these things. The things which you learned and received and heard and saw in me, these do, and the God of peace will be with you.2

The individual decides who to follow, like, and support. This approach requires a diversity of information and opinion. Neither side of an argument can own the record of evidence. All sides have an intellectual obligation to provide evidence in support of each position and needs an opportunity to call into question the relevance and reliability of the evidence presented by other sides. As long as “truth” is seen as a commodity owned by some instead of something that nobody has and everybody needs, influences suppressing opposition will exist.

Truth exists, and its pursuit is vital to a meaningful life – the arrogance of man that it has obtained it, is a failing of character and a failure of discovery. What benefit could result if somebody invented a blindfold for the prejudices and the hubris we suffer! Not until Saul was blinded could he finally see!3

I hear the objection already – “If we stand for nothing, we will fall for anything!” Critical thinking skills and habits are required to navigate these choppy waters. Koinonia Institute relies on its three tracks – Berean, Issachar and Koinonos – to lay a foundation of truth, provide skills and perspective for understanding the times, and promoting ministry and service aligned with your calling. Koinonia House publishes and produces journals, books, videos, and so much more to develop the critical thinker in each person. Chuck Missler’s signature verse obligates his listener to listen critically and examine his claims.

“These were more fair-minded than those in Thessalonica, in that they received the word with all readiness and searched the Scriptures daily to find out whether these things were so.”4

Chief among the tools of the critical thinker is the discipline to consider what is evidence and what is narrative. The narrative surrounding Georgia’s Election Law SB202 pitted “Voter Suppression” by its opponents against “Election Integrity” among its supporters. This month we have evidence which is both relevant and reliable in tipping the balance in this debate. This article does not analyze the data and instead uses this example to capture this evidence versus narrative culture. We previously wrote about correspondence truth in contrast to coherence truth. Correspondence truth relies on evidence to confirm what is reality. Coherence truth relies on a story to influence perception. The well-behaved critical thinker resists dismissing the inconvenient evidence that will always lurk around any contentious debate. Instead, relevance and reliability of the evidence are considered in giving the evidence the weight that it deserves.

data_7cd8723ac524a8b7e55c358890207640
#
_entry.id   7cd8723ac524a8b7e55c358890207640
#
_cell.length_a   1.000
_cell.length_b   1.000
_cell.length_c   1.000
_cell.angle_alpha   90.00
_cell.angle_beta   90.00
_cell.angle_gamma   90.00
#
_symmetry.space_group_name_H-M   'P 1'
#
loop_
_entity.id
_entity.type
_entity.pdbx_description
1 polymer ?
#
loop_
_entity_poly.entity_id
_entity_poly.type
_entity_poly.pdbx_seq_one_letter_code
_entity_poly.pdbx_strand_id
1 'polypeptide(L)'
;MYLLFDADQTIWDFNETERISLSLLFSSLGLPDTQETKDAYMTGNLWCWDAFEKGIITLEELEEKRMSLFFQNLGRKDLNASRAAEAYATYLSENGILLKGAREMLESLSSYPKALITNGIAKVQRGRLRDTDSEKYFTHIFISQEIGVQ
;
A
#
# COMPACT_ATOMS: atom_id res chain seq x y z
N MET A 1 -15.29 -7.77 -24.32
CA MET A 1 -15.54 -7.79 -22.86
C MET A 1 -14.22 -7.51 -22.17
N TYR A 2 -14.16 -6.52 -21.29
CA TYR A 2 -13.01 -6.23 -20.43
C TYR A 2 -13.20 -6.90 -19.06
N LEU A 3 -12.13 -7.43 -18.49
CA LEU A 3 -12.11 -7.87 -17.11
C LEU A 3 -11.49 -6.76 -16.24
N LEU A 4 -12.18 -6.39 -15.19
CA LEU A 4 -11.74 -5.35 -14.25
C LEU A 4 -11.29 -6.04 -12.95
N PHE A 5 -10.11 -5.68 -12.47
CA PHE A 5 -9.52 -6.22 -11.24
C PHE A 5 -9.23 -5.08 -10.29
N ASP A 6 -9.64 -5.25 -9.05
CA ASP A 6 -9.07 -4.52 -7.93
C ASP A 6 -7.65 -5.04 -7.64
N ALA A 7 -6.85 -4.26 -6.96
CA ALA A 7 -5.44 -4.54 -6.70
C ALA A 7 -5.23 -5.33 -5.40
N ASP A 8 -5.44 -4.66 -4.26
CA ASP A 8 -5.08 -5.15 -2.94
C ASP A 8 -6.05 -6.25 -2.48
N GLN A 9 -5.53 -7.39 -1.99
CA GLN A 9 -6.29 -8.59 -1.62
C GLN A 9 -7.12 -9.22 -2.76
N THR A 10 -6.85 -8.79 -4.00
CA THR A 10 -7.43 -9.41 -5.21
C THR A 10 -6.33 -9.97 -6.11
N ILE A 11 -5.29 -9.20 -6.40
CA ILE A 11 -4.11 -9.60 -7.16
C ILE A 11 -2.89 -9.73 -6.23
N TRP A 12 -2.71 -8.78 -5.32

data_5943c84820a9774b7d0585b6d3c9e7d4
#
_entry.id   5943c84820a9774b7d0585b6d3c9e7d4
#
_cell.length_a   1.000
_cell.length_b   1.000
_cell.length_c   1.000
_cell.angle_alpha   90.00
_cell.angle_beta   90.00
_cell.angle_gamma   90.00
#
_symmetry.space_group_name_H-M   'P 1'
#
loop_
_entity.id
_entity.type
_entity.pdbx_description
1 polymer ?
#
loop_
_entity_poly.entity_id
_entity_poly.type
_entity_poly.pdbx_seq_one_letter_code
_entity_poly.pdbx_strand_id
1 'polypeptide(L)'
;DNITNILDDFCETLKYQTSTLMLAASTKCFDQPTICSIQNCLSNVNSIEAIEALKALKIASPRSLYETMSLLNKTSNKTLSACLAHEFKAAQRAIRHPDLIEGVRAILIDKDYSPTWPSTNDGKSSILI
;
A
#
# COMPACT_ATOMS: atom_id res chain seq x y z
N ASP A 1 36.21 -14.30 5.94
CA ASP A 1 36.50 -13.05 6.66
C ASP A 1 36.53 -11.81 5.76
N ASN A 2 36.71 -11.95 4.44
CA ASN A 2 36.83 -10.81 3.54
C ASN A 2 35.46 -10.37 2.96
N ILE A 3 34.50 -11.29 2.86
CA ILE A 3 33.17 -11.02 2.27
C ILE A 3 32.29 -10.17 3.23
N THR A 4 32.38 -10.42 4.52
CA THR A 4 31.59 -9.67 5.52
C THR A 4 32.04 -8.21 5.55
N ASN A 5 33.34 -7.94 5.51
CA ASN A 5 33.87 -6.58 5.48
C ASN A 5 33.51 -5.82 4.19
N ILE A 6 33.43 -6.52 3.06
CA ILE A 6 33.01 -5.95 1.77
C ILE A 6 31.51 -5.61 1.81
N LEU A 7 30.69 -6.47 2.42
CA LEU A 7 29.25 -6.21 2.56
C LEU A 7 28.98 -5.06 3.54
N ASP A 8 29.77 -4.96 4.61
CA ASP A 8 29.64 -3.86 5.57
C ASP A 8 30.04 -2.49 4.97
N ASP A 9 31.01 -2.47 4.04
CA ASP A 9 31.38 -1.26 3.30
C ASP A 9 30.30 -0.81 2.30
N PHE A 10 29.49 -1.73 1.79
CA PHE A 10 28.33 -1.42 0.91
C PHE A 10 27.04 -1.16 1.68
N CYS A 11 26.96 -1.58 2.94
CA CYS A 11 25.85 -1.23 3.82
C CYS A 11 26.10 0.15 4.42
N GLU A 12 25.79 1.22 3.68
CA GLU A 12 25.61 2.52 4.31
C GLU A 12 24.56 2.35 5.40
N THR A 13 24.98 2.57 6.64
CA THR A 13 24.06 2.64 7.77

Evidence – whether convenient or not – is best obtained from diverse contributors to multiple platforms. And so, I close this article with the statement: “The Critical Thinker must embrace all the evidence before reaching a conclusion rather than reach a conclusion before hunting for the suitable evidence. If our social conversation embraced this, so much would be different – and I believe it would be a better conversation.”


1 Netflix to employees: You may need to work on titles you perceive to be harmful - MarketWatch

2 Philippians 4:8-9

3 Acts 9:1-18

4 Acts 17:11